40 Years Ago: The Rolling Stones Quickly Whip Up An ‘Emotional Rescue’
The Rolling Stones flirted with disco on their 1978 hit "Miss You," a funky, nightclub-friendly tangle of popping bass, Wurlitzer keys, saxophone and a falsetto chorus too catchy to necessitate actual words. So when the band attempted a similar formula on 1980's "Emotional Rescue," the title track of their next LP, some grimacing fans assumed they'd fully embraced the genre.
"That is New York," Mick Jagger told Rolling Stone of the song, which hit No. 3 on the Billboard Hot 100. "English people hate it 'cause they say it's all disco … That's what they think it is, you see. It's just black music."
The frontman similarly distanced himself from the genre in an interview with Australian music TV series Countdown, emphasizing the eclecticism of the whole record. "I don't think it's really a disco album," he said. "It's got a lot of different styles of music on it … There's kind of some reggae. There's a bit of everything. It's a bit of a mixed bag."
Turns out the Stones weren't analyzing the song too deeply when the entered the recording studio in late 1979. Jagger penned the basic foundation on a Wurlitzer, and drummer Charlie Watts and guitarist Ronnie Wood (subbing here on bass) quickly fell into a groove. Regular contributor Ian Stewart added another layer of electric piano, and Bobby Keys hopped in on sax. Guitarist Keith Richards and bassist Bill Wyman are barely audible on the recording—the former throwing in subtle electric flourishes toward the end, and the latter offering a sprinkle of synthesizer.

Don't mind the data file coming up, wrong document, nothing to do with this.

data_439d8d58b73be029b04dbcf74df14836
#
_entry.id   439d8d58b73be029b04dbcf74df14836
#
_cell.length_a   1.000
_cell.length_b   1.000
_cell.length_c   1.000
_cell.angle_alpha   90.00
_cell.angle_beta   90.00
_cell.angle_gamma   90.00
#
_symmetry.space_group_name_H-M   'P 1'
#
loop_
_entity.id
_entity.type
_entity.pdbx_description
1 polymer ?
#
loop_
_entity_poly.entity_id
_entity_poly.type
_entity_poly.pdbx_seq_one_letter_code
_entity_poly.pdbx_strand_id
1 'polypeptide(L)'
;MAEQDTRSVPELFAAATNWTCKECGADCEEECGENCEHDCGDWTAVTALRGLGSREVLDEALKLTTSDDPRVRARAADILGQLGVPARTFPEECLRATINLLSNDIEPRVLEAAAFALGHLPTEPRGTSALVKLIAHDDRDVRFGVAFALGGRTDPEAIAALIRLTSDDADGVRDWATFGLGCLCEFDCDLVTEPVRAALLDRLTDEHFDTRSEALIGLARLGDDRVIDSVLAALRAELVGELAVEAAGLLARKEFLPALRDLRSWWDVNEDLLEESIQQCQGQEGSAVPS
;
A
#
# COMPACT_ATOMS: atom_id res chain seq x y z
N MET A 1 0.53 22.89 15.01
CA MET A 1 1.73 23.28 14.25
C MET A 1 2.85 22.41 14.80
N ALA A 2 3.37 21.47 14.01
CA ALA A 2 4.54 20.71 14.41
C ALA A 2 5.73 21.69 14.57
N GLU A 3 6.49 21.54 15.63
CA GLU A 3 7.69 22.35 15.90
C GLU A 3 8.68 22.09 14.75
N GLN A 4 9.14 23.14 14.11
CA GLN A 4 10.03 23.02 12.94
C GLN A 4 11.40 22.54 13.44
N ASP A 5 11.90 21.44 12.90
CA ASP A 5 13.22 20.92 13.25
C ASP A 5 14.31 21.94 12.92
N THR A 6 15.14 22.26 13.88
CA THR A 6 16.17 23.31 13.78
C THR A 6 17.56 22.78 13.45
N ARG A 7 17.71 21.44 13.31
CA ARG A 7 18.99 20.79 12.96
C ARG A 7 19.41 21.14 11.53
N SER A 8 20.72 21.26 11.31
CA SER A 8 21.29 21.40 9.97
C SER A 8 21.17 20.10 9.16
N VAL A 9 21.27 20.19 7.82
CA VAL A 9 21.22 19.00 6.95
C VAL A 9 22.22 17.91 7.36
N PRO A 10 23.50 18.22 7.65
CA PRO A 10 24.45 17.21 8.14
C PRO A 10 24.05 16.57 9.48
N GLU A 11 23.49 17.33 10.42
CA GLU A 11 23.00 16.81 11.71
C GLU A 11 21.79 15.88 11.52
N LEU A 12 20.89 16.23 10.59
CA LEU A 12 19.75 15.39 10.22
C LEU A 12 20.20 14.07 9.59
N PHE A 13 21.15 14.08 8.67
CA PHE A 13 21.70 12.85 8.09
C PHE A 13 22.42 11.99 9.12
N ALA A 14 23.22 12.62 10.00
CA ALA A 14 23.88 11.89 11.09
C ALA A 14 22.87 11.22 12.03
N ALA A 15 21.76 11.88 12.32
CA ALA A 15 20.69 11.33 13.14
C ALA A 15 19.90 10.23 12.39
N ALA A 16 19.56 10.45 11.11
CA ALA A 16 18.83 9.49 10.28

"I wrote that on an electric piano in the studio, then Charlie and Woody and I cut it immediately, live," Jagger told Rolling Stone, seemingly downplaying the single's importance in their catalog. "It was all done very quickly. I think the vocals could’ve been better. It’s just one of those recording-studio things. You would never really write a song like that in real life. Comes out in the studio, ’cause it’s all ad-libbed, the end part. It was never planned like that.”
The ad-libs refer to Jagger's climactic, goofy spoken word section, in which he proclaims to a prospective lover, "I will be your knight in shining armor/Riding across the desert on a fine Arab charger." The frontman called that speech a "joke," a form of "piss-taking." And it wound up making "Emotional Rescue" feel like a warmed-over "Miss You," even if they weren't overtly chasing another danceable smash.
Perhaps that low-stakes silliness and spontaneity—not to mention Richards' minimal writing involvement—had something to do with the band's disinterest in "Emotional Rescue" over the next 33 years: The Rolling Stones wouldn't perform the song live until a Los Angeles gig on May 3, 2013, during their 50 & Counting tour. Fittingly, it featured twin guitars from Richards and Wood, inching the groove a bit further away from disco into rock.
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